Friday, February 3

Editorial: Cheney chose America over herself. One American’s patriot is another’s pariah.

Two years, a pandemic and an entire political lifetime ago, U.S. Rep. Liz Cheney cruised to a GOP primary victory by 47 percentage points, nary breaking an electoral sweat as her Wyoming constituents expressed contentment with her rock-solid conservative bona-fides as the No. 3 House Republican.

Then came the Jan. 6, 2021 insurrection, and her subsequent quest to make sure American elections remain secure – and that Donald Trump never returns to office. As she stood before her supporters Tuesday night following a primary loss of more than 35 points to Trump defender Harriet Hageman, Cheney reminded us she could have done what many GOP leaders undoubtedly continue to do: ignore her own conscience, maintain her position of power, and keep on winning.

“I could easily have done the same again. The path was clear – but it would have required that I go along with President Trump’s lie about the 2020 election, it would have required that I enable his ongoing efforts to unravel our democratic system and attack the foundations of our republic,” she said. “That is a path I could not and would not take.”

We used to call people who put country over party patriots. In today’s GOP, they’re pariahs.

After Trump helped incite the mob that stormed the Capitol on Jan 6., Cheney was among 10 House Republicans who voted to impeach him from office. Now only two have survived a gauntlet of forced retirements and electoral shellackings to make the ballot in November.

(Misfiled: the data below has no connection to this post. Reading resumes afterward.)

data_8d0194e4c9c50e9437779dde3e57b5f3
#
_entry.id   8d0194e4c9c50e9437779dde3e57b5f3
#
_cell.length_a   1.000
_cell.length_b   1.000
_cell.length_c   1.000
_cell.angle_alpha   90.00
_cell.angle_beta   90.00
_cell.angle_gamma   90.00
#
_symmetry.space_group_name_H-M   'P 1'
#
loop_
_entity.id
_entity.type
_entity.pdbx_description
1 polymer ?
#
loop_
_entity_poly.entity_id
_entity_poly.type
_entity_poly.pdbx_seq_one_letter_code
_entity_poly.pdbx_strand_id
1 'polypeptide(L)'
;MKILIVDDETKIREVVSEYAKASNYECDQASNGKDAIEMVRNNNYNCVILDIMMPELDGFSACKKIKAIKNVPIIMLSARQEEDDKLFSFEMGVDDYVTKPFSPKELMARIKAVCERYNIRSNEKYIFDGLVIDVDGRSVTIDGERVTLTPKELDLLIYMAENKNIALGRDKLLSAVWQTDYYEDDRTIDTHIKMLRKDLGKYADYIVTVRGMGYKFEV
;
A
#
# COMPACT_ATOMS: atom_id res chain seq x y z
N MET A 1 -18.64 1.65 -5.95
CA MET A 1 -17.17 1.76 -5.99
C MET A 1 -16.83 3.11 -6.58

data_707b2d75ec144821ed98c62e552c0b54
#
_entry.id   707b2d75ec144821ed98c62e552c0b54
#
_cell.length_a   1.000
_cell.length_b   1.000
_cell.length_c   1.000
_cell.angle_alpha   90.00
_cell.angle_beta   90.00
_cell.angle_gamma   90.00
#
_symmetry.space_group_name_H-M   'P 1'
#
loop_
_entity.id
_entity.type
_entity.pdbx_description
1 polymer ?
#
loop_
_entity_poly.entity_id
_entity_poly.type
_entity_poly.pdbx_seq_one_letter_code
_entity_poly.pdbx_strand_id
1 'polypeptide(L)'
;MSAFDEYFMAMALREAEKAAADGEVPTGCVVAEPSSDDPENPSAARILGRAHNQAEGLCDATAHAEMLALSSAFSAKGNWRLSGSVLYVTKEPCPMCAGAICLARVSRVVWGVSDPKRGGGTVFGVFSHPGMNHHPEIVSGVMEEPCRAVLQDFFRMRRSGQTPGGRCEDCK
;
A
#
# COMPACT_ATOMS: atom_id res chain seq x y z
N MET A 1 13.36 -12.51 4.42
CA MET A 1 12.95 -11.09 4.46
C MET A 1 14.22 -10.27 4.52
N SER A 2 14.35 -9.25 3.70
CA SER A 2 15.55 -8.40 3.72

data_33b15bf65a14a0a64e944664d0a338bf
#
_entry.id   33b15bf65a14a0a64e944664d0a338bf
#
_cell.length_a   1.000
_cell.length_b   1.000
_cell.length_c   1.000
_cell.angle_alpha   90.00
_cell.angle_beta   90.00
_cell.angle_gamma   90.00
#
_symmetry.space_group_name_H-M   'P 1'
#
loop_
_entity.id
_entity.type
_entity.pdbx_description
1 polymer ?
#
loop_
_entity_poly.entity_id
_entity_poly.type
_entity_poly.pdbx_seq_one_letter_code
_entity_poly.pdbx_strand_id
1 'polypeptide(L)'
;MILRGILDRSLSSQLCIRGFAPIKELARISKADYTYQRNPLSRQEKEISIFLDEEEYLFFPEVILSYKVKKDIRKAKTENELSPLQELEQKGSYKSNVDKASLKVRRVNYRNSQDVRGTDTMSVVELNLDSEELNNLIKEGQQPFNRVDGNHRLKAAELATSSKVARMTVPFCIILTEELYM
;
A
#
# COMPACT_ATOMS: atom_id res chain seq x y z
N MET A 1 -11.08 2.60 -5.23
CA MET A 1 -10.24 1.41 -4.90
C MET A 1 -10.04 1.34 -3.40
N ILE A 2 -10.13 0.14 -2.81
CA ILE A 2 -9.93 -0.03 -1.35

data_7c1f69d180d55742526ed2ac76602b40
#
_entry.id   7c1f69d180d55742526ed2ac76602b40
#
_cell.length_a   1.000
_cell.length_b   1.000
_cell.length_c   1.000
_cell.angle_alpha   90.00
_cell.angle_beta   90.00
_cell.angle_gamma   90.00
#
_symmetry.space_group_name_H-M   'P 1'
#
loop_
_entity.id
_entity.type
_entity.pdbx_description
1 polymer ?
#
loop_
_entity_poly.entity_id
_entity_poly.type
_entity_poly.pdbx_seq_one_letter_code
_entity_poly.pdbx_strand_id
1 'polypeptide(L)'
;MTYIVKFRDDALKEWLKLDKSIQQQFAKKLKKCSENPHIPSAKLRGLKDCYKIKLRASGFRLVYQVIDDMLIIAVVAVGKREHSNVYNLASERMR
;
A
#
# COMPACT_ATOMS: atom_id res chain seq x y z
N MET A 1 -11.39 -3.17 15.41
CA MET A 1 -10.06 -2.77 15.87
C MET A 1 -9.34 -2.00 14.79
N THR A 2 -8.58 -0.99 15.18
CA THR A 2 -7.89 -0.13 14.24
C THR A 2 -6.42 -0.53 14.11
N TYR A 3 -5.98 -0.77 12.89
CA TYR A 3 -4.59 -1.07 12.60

If doing the right thing – calling out the former president’s blatant lies, and working to maintain trust in the electoral process — is the extreme, radical, “out of touch” position in a party, what has that party become?

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We don’t truly believe that Hageman or any of her supporters are busy pondering this question today, but those who stuck by Cheney certainly are, including Texans such as former President George W. Bush and GOP operative Karl Rove, who poured $1 million into her ill-fated campaign. Some, of course, rationalize their abandonment of Cheney by saying she wasn’t elected to follow her conscience but the will of the people she’s representing. Yes, up to a point. If congressional representation were merely a transactional duty in which decisions were formulated by the latest public opinion numbers, why elect a human to do it? Outsource it to SurveyMonkey.

For good reason, Cheney’s stand against Trump has been compared to that of another gutsy Republican woman, Sen. Margaret Chase Smith of Maine, who denounced the political witch hunts of Sen. Joseph McCarthy in a 1950 floor speech.

You don’t have to be a strident Republican voter to find inspiration in Cheney’s bravery and resolve in the face of constant death threats and the certain demise of her congressional career. You just have to believe this country stands for something greater than political self-interest and the ambitions of one very flawed man.

We continue to see examples of Republicans – leaders and everyday people – motivated by a common good, by a desire to let decency take the lead. But their voices, and actions, are being drowned out by a continued fealty to Donald Trump, whose enduring presence has revealed and enabled the worst instincts of the GOP’s membership. There have been signs at times that the party might be ready to move on from the former president but they always seem to fade.